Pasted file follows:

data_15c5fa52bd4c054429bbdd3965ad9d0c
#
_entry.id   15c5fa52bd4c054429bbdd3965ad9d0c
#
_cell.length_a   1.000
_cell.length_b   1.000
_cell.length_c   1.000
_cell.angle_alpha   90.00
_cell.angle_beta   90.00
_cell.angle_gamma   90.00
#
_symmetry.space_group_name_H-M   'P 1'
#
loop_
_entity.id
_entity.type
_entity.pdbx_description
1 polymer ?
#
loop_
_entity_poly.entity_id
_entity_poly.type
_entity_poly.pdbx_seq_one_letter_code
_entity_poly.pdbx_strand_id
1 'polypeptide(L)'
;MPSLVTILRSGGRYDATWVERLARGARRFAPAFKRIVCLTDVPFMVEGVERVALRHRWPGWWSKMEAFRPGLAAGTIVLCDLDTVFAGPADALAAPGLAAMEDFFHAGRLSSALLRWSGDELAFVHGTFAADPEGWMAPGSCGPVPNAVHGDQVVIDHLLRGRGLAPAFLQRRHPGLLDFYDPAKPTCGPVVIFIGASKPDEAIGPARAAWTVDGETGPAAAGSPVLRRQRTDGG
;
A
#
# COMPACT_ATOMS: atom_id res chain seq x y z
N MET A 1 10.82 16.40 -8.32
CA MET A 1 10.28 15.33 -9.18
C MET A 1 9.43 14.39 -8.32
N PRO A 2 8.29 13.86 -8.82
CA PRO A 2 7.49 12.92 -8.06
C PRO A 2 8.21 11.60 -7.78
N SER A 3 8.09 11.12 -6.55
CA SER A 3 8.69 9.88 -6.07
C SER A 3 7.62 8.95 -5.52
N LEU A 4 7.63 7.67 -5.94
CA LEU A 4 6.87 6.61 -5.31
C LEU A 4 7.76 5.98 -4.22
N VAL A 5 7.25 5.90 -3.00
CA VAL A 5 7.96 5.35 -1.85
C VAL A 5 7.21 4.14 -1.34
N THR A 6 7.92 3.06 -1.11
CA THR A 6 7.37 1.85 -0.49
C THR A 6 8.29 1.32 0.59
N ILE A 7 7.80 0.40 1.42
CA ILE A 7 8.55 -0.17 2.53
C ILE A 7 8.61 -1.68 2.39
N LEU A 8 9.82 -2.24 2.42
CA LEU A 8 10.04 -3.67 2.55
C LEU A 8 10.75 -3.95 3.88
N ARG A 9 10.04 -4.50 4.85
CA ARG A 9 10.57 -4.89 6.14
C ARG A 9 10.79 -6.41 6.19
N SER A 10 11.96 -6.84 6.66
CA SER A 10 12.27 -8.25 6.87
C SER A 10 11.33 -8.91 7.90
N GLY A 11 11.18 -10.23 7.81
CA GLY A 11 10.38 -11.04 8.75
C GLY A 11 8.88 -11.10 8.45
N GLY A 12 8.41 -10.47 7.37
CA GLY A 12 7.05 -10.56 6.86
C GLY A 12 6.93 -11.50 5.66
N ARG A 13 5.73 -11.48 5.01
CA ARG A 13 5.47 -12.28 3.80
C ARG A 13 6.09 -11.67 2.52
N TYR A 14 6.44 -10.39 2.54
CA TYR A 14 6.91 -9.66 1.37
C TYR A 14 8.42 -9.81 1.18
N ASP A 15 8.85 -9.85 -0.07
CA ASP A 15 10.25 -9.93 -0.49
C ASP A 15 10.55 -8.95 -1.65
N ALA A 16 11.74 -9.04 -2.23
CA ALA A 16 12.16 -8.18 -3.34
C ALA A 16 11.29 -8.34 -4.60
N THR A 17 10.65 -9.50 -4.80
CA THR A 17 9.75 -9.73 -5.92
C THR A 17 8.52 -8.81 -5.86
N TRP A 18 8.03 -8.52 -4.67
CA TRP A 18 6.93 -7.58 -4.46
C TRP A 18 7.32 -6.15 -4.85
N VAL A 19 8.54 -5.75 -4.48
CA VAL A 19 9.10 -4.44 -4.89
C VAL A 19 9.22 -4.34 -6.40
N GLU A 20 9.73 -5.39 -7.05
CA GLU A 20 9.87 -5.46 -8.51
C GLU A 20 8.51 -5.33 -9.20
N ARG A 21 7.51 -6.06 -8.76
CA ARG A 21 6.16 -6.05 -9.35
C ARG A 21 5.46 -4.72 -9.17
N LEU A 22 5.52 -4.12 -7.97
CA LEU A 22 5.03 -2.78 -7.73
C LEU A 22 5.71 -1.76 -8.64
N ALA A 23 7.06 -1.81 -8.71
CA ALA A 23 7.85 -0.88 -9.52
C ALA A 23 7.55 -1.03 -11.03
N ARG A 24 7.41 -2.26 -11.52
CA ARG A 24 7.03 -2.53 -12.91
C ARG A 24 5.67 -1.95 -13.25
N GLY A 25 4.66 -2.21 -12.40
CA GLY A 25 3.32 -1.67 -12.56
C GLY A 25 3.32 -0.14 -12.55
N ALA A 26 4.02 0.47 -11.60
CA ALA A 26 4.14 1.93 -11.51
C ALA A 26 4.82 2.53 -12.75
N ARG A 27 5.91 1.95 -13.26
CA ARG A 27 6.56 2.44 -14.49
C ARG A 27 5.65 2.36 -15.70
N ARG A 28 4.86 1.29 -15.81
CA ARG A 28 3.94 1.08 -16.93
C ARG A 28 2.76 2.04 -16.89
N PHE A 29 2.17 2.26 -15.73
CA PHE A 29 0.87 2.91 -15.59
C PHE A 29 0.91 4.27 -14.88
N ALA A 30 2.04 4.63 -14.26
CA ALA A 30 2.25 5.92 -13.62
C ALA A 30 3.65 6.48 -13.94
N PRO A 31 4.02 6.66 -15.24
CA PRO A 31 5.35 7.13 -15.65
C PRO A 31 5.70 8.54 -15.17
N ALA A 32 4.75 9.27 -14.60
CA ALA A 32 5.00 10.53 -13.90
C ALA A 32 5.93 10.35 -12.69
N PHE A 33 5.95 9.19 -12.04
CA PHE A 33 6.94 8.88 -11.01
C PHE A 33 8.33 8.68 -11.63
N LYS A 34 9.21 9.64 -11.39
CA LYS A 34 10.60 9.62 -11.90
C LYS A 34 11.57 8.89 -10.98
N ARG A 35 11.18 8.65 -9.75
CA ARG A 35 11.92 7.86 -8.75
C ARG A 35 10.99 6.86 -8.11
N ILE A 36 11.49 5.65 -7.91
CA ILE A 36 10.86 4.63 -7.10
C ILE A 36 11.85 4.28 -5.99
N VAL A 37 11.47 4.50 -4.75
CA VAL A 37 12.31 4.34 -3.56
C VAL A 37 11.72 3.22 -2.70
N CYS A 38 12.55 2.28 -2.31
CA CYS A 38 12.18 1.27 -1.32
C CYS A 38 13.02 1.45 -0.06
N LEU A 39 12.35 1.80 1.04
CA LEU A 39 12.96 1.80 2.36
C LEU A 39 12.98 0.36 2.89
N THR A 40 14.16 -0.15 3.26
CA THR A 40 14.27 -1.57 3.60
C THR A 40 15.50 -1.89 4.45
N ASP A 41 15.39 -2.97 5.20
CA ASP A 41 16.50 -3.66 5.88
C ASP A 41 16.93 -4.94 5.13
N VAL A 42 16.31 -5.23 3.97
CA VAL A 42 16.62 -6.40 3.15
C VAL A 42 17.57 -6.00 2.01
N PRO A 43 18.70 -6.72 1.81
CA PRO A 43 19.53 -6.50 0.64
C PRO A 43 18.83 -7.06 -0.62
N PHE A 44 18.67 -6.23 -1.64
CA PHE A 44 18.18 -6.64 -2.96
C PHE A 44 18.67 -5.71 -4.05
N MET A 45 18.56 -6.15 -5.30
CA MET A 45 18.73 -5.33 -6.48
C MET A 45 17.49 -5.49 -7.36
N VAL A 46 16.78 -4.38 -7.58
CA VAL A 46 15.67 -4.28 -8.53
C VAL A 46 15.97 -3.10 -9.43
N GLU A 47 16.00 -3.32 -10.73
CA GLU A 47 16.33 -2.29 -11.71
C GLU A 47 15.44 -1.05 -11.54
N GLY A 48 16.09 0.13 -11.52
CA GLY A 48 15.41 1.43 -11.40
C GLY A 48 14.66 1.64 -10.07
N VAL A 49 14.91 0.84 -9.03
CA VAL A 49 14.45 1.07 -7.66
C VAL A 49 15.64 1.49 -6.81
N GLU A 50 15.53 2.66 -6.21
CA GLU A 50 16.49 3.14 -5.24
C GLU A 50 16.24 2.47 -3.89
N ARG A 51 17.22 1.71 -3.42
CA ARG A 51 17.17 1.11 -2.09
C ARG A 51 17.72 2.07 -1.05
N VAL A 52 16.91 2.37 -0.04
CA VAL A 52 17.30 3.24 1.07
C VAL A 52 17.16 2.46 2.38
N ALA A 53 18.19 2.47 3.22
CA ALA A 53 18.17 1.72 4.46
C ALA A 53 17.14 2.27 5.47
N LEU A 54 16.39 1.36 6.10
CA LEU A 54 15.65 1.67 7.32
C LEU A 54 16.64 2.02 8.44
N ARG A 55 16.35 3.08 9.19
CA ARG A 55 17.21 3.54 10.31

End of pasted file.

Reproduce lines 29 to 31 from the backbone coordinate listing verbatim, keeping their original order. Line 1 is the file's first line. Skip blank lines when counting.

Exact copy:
#
# COMPACT_ATOMS: atom_id res chain seq x y z
N MET A 1 10.82 16.40 -8.32